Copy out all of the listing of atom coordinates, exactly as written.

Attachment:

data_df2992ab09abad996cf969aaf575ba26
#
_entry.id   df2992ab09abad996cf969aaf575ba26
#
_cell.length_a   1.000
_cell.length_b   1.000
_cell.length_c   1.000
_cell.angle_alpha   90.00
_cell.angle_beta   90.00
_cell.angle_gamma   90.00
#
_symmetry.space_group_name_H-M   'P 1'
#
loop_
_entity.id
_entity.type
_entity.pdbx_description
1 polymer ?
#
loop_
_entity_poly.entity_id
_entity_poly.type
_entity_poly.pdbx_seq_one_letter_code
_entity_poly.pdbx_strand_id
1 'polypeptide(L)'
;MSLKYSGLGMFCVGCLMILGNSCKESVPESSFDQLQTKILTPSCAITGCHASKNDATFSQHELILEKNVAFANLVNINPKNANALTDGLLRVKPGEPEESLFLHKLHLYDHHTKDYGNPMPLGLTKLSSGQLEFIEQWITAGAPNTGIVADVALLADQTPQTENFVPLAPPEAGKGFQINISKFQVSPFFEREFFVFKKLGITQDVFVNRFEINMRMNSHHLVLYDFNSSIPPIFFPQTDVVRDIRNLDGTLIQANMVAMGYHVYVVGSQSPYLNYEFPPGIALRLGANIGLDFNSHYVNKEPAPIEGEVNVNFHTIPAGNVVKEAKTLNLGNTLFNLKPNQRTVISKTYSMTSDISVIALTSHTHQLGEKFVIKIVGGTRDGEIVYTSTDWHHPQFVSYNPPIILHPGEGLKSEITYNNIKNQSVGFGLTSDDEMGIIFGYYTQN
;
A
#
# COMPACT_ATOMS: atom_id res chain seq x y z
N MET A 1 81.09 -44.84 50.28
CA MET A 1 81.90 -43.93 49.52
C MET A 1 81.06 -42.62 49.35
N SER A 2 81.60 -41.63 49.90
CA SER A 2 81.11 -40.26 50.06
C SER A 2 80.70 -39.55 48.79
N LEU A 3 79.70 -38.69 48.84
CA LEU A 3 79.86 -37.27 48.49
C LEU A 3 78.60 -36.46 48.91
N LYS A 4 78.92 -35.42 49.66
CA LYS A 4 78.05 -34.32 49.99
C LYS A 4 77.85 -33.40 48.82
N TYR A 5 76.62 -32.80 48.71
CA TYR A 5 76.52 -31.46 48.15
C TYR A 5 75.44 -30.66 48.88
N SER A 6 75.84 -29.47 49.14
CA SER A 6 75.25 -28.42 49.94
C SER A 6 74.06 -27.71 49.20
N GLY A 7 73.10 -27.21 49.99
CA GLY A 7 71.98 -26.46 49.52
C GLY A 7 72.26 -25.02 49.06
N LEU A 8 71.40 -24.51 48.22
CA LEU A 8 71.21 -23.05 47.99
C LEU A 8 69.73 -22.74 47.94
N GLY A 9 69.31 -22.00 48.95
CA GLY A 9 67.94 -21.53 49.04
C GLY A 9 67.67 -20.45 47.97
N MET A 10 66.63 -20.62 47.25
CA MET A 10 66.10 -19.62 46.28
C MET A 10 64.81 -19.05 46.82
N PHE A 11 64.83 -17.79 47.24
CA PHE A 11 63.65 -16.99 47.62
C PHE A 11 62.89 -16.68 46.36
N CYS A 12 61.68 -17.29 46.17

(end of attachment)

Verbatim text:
data_df2992ab09abad996cf969aaf575ba26
#
_entry.id   df2992ab09abad996cf969aaf575ba26
#
_cell.length_a   1.000
_cell.length_b   1.000
_cell.length_c   1.000
_cell.angle_alpha   90.00
_cell.angle_beta   90.00
_cell.angle_gamma   90.00
#
_symmetry.space_group_name_H-M   'P 1'
#
loop_
_entity.id
_entity.type
_entity.pdbx_description
1 polymer ?
#
loop_
_entity_poly.entity_id
_entity_poly.type
_entity_poly.pdbx_seq_one_letter_code
_entity_poly.pdbx_strand_id
1 'polypeptide(L)'
;MSLKYSGLGMFCVGCLMILGNSCKESVPESSFDQLQTKILTPSCAITGCHASKNDATFSQHELILEKNVAFANLVNINPKNANALTDGLLRVKPGEPEESLFLHKLHLYDHHTKDYGNPMPLGLTKLSSGQLEFIEQWITAGAPNTGIVADVALLADQTPQTENFVPLAPPEAGKGFQINISKFQVSPFFEREFFVFKKLGITQDVFVNRFEINMRMNSHHLVLYDFNSSIPPIFFPQTDVVRDIRNLDGTLIQANMVAMGYHVYVVGSQSPYLNYEFPPGIALRLGANIGLDFNSHYVNKEPAPIEGEVNVNFHTIPAGNVVKEAKTLNLGNTLFNLKPNQRTVISKTYSMTSDISVIALTSHTHQLGEKFVIKIVGGTRDGEIVYTSTDWHHPQFVSYNPPIILHPGEGLKSEITYNNIKNQSVGFGLTSDDEMGIIFGYYTQN
;
A
#
# COMPACT_ATOMS: atom_id res chain seq x y z
N MET A 1 81.09 -44.84 50.28
CA MET A 1 81.90 -43.93 49.52
C MET A 1 81.06 -42.62 49.35
N SER A 2 81.60 -41.63 49.90
CA SER A 2 81.11 -40.26 50.06
C SER A 2 80.70 -39.55 48.79
N LEU A 3 79.70 -38.69 48.84
CA LEU A 3 79.86 -37.27 48.49
C LEU A 3 78.60 -36.46 48.91
N LYS A 4 78.92 -35.42 49.66
CA LYS A 4 78.05 -34.32 49.99
C LYS A 4 77.85 -33.40 48.82
N TYR A 5 76.62 -32.80 48.71
CA TYR A 5 76.52 -31.46 48.15
C TYR A 5 75.44 -30.66 48.88
N SER A 6 75.84 -29.47 49.14
CA SER A 6 75.25 -28.42 49.94
C SER A 6 74.06 -27.71 49.20
N GLY A 7 73.10 -27.21 49.99
CA GLY A 7 71.98 -26.46 49.52
C GLY A 7 72.26 -25.02 49.06
N LEU A 8 71.40 -24.51 48.22
CA LEU A 8 71.21 -23.05 47.99
C LEU A 8 69.73 -22.74 47.94
N GLY A 9 69.31 -22.00 48.95
CA GLY A 9 67.94 -21.53 49.04
C GLY A 9 67.67 -20.45 47.97
N MET A 10 66.63 -20.62 47.25
CA MET A 10 66.10 -19.62 46.28
C MET A 10 64.81 -19.05 46.82
N PHE A 11 64.83 -17.79 47.24
CA PHE A 11 63.65 -16.99 47.62
C PHE A 11 62.89 -16.68 46.36
N CYS A 12 61.68 -17.29 46.17